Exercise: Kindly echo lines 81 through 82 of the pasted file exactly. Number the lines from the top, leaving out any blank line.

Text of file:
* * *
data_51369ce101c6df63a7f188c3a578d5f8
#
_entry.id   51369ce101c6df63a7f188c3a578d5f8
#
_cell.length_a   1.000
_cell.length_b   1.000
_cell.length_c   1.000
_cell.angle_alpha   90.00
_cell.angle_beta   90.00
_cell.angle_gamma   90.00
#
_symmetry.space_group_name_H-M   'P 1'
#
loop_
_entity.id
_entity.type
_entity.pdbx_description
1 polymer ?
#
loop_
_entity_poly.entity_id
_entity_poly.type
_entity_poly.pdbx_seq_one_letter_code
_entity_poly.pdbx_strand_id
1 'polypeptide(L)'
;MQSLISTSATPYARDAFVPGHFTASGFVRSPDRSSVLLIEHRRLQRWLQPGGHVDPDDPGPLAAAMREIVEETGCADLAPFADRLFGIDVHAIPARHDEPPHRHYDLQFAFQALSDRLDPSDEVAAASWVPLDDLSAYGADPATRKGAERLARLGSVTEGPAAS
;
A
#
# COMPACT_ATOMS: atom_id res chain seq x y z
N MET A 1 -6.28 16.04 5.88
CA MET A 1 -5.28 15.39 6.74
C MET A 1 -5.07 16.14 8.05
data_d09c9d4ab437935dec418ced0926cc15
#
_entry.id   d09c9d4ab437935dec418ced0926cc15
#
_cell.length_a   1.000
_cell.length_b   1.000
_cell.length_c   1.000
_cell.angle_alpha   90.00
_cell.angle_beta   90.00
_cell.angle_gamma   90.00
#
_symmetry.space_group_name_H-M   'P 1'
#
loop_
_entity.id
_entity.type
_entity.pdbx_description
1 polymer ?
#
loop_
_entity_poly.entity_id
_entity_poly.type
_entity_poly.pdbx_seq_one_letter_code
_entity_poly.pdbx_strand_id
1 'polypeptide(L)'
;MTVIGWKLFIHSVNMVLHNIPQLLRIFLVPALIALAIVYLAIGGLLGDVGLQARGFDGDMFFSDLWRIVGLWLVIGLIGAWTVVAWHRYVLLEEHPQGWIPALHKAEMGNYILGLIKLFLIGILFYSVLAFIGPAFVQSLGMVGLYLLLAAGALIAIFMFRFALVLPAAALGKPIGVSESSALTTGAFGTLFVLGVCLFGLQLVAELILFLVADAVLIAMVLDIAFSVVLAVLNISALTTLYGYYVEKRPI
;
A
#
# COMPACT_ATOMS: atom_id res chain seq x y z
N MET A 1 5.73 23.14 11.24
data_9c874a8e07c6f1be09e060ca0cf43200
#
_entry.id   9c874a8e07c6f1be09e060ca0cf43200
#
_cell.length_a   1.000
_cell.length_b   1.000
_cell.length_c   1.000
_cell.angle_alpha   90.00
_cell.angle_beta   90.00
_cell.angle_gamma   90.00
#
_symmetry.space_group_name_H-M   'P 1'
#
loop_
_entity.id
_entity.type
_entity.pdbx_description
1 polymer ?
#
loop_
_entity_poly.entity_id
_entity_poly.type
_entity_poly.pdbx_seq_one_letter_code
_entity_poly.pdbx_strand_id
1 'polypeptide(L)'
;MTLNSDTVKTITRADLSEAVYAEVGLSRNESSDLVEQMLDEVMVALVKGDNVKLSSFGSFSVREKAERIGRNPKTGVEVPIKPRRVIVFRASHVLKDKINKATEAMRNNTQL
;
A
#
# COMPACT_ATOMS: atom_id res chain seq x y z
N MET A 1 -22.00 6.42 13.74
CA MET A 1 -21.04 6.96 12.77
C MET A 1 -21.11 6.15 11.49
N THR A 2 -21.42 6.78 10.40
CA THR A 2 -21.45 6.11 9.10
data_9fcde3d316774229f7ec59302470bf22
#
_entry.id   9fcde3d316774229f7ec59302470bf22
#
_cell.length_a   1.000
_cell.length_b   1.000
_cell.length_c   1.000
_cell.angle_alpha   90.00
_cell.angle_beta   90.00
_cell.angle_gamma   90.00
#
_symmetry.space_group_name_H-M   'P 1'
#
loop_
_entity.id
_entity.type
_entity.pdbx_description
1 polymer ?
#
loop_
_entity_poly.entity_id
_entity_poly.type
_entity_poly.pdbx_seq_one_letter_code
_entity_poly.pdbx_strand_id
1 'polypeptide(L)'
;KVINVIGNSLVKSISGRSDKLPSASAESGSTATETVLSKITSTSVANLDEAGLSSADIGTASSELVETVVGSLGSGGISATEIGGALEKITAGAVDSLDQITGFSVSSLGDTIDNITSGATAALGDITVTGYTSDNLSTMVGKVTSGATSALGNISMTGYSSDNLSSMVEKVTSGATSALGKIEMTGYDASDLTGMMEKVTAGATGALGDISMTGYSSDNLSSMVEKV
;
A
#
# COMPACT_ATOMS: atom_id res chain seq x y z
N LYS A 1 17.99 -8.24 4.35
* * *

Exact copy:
_entity.pdbx_description
1 polymer ?